A key part of this battle will be the ability to design transparent, fairly priced financial products that appeal to the greatest number of potential investors. Without a doubt, structured products will have a key role to play here, but only if they’re designed, marketed and sold correctly. By following these steps, it will be much easier for firms to develop a unique value proposition that will help them stand out from the competition.

As such, any firms looking to launch new structured products in a post-recession environment will need to focus on innovative product design, as well as regulatory compliance and speed to market. All three of these factors will be essential, as the financial services sector has become more competitive than ever in recent years, with companies increasingly fighting to differentiate themselves in an over-crowded market.

As such, it’s now more important than ever for firms to establish their reputation in the marketplace very clearly. Success in this area will rely on careful and strategic planning, since the products on offer, how they are marketed, administered and supported will all come into play here, whether the firm decides to focus on a niche segment of the market or a broader customer base.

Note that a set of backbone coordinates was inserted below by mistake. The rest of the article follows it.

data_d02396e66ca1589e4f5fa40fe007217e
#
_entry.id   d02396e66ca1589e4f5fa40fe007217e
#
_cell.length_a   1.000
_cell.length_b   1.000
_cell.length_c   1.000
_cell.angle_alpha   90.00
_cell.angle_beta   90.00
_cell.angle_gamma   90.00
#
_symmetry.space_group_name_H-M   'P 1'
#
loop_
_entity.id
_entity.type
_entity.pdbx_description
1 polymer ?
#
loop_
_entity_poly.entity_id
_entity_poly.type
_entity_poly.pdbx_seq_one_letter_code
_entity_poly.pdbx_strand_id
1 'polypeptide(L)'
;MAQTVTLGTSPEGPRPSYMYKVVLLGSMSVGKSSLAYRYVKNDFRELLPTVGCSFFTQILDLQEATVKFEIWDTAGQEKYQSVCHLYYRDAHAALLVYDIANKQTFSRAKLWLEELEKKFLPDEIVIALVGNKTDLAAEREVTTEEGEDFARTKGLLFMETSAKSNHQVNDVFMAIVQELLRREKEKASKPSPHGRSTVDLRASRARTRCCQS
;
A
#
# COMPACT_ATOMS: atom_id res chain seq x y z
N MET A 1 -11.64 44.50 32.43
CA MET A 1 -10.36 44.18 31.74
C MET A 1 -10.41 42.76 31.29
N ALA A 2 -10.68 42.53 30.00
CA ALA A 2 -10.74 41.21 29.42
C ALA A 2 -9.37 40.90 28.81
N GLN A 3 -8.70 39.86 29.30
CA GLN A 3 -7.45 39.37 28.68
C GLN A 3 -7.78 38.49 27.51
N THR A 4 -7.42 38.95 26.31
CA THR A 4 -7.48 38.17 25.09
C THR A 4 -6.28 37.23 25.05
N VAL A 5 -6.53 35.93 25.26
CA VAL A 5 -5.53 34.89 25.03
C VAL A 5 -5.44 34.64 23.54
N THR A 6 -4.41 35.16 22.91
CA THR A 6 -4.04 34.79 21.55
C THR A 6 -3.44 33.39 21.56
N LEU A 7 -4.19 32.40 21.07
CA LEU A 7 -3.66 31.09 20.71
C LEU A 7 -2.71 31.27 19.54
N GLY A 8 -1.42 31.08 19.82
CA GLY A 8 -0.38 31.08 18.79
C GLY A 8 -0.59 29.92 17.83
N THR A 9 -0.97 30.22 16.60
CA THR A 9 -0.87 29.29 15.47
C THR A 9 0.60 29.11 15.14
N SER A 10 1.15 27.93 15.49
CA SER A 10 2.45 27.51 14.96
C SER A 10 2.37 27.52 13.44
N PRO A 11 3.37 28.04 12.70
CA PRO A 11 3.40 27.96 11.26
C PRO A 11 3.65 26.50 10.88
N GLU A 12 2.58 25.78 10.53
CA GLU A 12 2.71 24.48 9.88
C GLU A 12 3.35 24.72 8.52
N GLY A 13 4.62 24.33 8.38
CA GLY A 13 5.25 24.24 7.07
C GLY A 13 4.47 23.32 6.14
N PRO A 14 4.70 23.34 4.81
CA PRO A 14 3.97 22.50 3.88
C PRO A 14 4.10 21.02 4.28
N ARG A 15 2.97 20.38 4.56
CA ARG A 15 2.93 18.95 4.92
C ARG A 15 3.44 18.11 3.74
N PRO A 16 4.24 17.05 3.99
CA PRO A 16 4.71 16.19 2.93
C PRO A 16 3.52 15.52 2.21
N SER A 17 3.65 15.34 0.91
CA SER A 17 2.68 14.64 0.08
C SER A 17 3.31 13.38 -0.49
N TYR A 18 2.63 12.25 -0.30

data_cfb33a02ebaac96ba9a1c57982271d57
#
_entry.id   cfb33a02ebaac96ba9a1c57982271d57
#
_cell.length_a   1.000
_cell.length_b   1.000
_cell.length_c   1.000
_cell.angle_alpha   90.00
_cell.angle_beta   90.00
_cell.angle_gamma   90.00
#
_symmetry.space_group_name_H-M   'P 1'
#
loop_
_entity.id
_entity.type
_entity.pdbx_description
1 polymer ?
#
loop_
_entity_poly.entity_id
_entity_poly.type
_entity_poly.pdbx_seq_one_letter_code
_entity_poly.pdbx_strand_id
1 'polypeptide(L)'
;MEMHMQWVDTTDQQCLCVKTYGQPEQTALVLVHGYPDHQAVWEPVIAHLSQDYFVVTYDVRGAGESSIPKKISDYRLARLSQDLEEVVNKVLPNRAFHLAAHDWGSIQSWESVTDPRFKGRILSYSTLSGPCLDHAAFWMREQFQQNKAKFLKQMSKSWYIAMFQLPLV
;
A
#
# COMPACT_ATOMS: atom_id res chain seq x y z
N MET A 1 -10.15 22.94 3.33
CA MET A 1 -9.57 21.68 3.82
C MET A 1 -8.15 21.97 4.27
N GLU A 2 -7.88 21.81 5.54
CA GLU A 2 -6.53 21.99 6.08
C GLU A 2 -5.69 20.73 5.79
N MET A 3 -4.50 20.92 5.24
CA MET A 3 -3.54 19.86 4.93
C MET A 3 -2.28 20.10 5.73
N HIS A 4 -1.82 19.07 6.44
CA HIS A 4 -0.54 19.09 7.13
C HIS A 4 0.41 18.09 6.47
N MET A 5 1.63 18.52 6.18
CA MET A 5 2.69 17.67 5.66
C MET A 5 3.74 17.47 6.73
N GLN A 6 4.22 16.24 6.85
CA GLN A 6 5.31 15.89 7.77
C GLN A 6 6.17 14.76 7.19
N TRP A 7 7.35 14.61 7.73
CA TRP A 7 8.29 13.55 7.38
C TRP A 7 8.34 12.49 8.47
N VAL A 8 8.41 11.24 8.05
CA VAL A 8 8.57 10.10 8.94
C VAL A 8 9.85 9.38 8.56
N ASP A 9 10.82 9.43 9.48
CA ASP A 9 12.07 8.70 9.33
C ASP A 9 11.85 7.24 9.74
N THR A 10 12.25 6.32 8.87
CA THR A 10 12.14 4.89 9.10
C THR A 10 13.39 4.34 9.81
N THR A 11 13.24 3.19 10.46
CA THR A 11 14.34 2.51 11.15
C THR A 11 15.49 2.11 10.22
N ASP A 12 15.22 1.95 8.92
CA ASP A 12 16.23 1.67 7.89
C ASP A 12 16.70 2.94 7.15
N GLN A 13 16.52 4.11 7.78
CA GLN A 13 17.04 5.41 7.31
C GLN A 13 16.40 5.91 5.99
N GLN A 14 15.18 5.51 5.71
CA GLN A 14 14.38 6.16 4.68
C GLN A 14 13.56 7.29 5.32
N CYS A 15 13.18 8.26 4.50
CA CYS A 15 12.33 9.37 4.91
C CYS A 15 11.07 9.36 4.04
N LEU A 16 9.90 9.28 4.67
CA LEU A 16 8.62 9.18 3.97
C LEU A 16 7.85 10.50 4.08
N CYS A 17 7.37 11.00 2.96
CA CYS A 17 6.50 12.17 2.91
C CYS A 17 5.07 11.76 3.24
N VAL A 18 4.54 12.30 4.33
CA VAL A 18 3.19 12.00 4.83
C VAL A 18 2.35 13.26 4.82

Branding will clearly be a key consideration here, since all modern financial institutions now follow very strict brand controls. As a result, it is essential to ensure that any customer/adviser contact – whether electronic, paper or voice – adheres to any branding requirements very carefully, as well as any data security regulations.

Although most investors claim to focus exclusively on the returns on offer, firms will need to use a certain amount of psychology here as well, since post-recession investors will be looking for products that appear to be safe, fair and reasonable, especially as many people have found out the hard way that products that claim to offer ‘guaranteed returns’ are not always what they seem.